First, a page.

No Regrets by Mildred Riley
(Genesis Press, $15.95, PG) ISBN 1-885478-33-X
"What happens to a dream deferred? Does it dry up like a raisin in the sun?
-- from "Harlem" by Langston Hughes

During the 1920s and 1930s, Harlem was the undisputed capital of Black America. It was home to nearly 250,000 Blacks of African and Caribbean descent, including a large educated and affluent middle class. Social and political organizations like the N.A.A.C.P, Urban League and Universal Negro Improvement Association were headquartered in Harlem. The climate nurtured artistic, scholarly and cultural endeavors that became known throughout the world as "The Harlem Renaissance."

No Regrets is Mildred Riley's fitting tribute "in memory of the women and men of the Harlem Renaissance -- those poets, writers, artists, and musicians...whose intense achievements still shine with such fierce brilliance..."

No Regrets, the story of Roy Yates and Maddie Young, begins in Harlem in 1923. Roy and Maddie meet during their high school days at MacAllister-Whitney High School. Maddie is a talented soprano who has dreams of becoming an opera singer. Roy is a track star and pianist who is desperate to prevent spending another summer working in the Connecticut Valley tobacco farms.

Maddie's dreams are deferred after her parents' tragic deaths in a house fire. Her older brother leaves school and ships out on a Liberian freighter to make a life for himself and to provide for Maddie. She is taken in by her classmate and best friend, Sis Hardin, and her mother. While Roy is smitten with Maddie, she only sees him as a friend, a surrogate big brother. Sis has other ideas.

Maddie is still determined to carry out her parents' dream and pursue a classical music career. But Black divas are few and far between. The best known was Sissieretta Jones, who sang at the White House for four presidents and worked with Dvorak.

Her fortunes change when a rich white benefactor hears her sing and decides to sponsor her. Maddie receives a scholarship to study at Juilliard and later leaves Harlem to continue her studies in Paris. As Maddie's ship is about to leave New York for Paris, Roy blurts out to Maddie that he loves her.

After graduation, Roy lands a job at the Chauncey's, a popular Black-owned nightspot, where strangers need a password to get in. Roy begins as a pianist, but his career soars. He becomes a popular orchestra leader, Broadway musician and recording artist. Although his career as a jazz musician has taken off, he's never forgotten Maddie.

But Maddie is in Paris and Sis Hardin isn't. Sis sees Roy as her ticket out of her job in a Seventh Avenue dress factory and into a more prominent social position. She insinuates herself into his life and career, knowing that he will always love Maddie.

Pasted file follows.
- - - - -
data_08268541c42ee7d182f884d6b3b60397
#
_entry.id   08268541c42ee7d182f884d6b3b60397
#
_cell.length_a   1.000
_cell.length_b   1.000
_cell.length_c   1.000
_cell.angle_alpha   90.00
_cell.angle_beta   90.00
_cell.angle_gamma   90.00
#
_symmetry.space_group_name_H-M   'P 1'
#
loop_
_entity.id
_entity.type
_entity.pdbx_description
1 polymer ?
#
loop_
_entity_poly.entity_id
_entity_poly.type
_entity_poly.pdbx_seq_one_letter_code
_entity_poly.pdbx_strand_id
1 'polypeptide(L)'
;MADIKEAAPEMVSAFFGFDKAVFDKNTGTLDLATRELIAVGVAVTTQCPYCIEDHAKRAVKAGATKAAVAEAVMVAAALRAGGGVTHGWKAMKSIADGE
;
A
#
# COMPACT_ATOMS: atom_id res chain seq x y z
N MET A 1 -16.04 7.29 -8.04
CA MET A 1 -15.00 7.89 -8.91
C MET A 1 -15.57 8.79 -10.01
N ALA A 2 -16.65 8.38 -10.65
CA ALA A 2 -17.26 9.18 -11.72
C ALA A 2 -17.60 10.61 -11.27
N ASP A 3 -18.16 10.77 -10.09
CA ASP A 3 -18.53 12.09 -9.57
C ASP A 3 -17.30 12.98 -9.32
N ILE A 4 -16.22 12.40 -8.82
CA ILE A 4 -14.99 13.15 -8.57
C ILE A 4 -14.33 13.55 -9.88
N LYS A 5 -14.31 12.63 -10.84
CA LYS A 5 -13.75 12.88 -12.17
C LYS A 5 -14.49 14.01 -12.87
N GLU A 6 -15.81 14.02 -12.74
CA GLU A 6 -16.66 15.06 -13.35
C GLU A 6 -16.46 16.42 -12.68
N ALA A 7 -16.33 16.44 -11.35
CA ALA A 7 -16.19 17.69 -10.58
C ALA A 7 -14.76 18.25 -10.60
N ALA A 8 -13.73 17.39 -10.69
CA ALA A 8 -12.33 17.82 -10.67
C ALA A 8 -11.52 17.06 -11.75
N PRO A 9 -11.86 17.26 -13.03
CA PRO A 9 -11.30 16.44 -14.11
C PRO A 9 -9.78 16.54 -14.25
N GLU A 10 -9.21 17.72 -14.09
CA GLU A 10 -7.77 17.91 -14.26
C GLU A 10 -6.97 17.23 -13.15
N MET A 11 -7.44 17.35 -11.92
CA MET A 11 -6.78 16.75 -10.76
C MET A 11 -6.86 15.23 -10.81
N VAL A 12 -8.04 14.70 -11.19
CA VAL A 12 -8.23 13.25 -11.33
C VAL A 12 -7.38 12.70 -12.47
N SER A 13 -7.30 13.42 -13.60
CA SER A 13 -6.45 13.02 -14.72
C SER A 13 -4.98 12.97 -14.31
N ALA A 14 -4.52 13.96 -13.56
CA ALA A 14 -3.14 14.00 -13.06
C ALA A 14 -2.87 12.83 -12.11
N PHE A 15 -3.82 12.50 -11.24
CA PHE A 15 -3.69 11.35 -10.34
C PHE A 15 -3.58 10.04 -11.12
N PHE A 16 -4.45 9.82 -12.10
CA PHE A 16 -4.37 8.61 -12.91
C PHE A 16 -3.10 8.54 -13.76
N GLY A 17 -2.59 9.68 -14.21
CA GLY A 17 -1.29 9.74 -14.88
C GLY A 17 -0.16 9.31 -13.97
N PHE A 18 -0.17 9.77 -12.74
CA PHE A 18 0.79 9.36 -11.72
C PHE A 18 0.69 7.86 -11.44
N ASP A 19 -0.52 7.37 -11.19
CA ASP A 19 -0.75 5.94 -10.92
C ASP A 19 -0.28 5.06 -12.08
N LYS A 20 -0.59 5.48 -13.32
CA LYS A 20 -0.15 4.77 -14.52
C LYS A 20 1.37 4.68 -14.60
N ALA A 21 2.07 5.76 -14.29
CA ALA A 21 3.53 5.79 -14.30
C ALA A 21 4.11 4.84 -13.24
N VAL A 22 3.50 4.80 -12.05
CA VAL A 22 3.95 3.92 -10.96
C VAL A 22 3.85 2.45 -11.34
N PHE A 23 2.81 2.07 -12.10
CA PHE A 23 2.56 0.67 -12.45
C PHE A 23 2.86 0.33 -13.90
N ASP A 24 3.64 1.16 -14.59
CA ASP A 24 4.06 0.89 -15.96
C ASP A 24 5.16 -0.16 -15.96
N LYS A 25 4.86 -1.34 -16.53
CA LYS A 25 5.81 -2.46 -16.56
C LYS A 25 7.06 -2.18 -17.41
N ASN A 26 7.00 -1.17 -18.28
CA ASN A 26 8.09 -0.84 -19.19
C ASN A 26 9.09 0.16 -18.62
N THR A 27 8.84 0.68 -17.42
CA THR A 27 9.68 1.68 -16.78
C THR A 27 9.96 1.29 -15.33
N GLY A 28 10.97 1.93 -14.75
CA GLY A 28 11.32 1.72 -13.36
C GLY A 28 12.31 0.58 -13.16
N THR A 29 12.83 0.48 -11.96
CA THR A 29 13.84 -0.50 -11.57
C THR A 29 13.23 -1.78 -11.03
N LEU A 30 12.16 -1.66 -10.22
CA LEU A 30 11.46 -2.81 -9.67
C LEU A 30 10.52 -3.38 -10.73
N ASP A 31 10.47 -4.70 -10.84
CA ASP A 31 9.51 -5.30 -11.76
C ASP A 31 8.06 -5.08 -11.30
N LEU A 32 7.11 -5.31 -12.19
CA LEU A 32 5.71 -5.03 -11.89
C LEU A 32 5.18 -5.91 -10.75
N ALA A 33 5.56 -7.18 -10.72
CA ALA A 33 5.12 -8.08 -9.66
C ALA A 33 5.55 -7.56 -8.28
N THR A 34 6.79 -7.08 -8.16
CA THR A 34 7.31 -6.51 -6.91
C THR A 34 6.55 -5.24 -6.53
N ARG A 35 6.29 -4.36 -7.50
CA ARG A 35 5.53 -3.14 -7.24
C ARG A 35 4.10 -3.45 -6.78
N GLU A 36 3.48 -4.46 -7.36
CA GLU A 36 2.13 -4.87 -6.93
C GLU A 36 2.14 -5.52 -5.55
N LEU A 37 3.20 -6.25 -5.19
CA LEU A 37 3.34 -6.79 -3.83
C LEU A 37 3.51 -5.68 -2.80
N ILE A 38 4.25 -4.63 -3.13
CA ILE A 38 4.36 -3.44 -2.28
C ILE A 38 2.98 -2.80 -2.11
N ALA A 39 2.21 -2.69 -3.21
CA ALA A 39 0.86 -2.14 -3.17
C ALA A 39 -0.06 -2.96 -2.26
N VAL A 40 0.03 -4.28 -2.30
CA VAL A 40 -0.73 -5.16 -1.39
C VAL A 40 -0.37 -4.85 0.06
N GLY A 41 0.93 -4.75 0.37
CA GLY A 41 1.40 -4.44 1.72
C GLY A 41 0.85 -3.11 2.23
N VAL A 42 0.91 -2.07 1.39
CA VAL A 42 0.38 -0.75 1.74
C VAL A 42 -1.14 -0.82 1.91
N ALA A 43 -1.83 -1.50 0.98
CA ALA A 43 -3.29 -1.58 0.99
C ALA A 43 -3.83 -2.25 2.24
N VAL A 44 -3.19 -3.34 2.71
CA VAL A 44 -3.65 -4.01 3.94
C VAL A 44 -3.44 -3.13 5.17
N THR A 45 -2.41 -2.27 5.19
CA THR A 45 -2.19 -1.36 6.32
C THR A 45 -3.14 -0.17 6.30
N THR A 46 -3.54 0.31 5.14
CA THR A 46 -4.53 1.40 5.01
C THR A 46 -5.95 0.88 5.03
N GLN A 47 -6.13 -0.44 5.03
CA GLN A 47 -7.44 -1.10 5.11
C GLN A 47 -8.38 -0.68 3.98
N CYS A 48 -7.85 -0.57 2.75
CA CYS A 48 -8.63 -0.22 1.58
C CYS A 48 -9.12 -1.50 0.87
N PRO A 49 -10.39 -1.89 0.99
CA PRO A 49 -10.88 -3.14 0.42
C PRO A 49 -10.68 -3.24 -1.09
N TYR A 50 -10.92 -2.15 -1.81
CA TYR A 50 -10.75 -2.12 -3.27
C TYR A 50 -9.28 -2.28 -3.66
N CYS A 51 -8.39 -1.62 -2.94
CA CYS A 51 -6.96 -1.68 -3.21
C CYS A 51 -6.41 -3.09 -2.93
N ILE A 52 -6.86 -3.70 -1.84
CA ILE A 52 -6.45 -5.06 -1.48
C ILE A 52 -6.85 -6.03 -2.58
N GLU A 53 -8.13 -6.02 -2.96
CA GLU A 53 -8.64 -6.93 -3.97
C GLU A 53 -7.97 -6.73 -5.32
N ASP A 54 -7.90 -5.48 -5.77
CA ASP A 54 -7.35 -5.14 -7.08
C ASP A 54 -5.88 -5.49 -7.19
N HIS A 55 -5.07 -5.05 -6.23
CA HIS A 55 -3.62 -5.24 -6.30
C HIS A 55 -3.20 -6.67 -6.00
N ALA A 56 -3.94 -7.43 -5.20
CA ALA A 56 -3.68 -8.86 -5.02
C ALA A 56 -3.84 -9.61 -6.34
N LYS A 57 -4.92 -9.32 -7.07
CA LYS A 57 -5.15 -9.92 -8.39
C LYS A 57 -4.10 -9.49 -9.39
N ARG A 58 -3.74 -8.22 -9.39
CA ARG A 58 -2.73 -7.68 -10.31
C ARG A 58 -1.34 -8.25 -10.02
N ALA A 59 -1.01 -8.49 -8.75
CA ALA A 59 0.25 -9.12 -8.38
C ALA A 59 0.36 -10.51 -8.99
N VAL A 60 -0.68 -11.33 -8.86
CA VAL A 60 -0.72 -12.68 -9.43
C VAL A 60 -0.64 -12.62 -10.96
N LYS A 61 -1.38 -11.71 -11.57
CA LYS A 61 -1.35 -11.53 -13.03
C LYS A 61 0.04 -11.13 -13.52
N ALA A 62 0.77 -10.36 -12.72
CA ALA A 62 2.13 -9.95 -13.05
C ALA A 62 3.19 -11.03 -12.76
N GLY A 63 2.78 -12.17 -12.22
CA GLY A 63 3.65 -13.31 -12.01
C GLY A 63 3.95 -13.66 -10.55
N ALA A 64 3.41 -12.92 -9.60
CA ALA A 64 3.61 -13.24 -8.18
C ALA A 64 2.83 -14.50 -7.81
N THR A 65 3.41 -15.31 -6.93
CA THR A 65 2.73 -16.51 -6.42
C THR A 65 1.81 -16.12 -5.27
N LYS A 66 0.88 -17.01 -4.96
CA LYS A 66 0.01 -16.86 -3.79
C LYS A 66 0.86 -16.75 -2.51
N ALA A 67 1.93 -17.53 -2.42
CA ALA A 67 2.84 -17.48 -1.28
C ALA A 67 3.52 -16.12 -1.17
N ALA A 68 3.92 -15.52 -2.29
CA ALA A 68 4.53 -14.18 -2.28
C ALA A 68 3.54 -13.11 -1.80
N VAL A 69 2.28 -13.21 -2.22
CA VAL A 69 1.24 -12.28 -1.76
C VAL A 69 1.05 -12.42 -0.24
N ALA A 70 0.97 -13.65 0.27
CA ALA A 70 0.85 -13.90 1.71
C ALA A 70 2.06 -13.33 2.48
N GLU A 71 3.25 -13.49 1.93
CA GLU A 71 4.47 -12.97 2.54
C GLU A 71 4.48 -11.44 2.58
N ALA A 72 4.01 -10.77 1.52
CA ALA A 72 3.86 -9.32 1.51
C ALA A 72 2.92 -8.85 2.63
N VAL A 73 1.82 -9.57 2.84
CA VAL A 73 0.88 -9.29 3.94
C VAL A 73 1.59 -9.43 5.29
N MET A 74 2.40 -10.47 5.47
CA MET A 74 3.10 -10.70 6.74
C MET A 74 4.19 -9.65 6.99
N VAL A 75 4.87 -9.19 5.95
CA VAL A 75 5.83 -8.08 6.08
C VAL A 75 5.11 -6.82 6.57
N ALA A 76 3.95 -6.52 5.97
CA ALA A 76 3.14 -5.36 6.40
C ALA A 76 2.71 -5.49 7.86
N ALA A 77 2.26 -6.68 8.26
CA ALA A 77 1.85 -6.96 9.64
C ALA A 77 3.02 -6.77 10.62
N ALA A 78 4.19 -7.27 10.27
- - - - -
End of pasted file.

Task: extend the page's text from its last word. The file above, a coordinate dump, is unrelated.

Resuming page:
No Regrets is a like a wonderful compilation of James Van derZee photographs come to life. Mildred Riley has captured the Harlem of musicians Duke Ellington and Cab Calloway; of writers Zora Neale Hurston, Langston Hughes and James Weldon Johnson; and the haunts like the Cotton Club and Smalls' Paradise. Harlemites have rent parties, attend the Abyssinian Baptist Church, go to amateur night at the Apollo Theater and frequent the Harlem branch of the New York Public Library (currently known as the Schomburg Center for Research in Black Culture).

The European leg of Mattie's story explores the influence of African-American arts and cuisine through the lives of "Les Americains Noirs," the Black expatriates living in Paris. Black pilots, poets, musicians, singers and African and Caribbean students and scholars appear as secondary characters.

Mildred Riley has written a very simple, straightforward and somewhat predictable romance that has many textures and layers. Riley tells the stories of Maddie and Roy against a backdrop of speakeasies, bootleggers, mobsters and racism without resorting to stereotypes.

You can almost see the Packards, Duesenbergs and Reos drive up to Chauncey's when Tallulah Bankhead, Jimmy Durante and the Gershwin brothers show up. You can almost hear the music and experience the Charleston, Black Bottom and chorus line dancing.

No Regrets is a lyrical treat that captures the essence of Harlem jazz, Chicago blues and the African disaspora. It evokes memories of filmmaker Oscar Micheaux's early race movies. There are many visual images and scenes that readily lend themselves to film.

No Regrets is a late release. Mildred Riley's story of jazz, blues and of love and dreams deferred was scheduled for distribution in the early spring. No Regrets is a welcome slice of African-American history and culture that is definitely worth the wait.

--Gwendolyn Osborne

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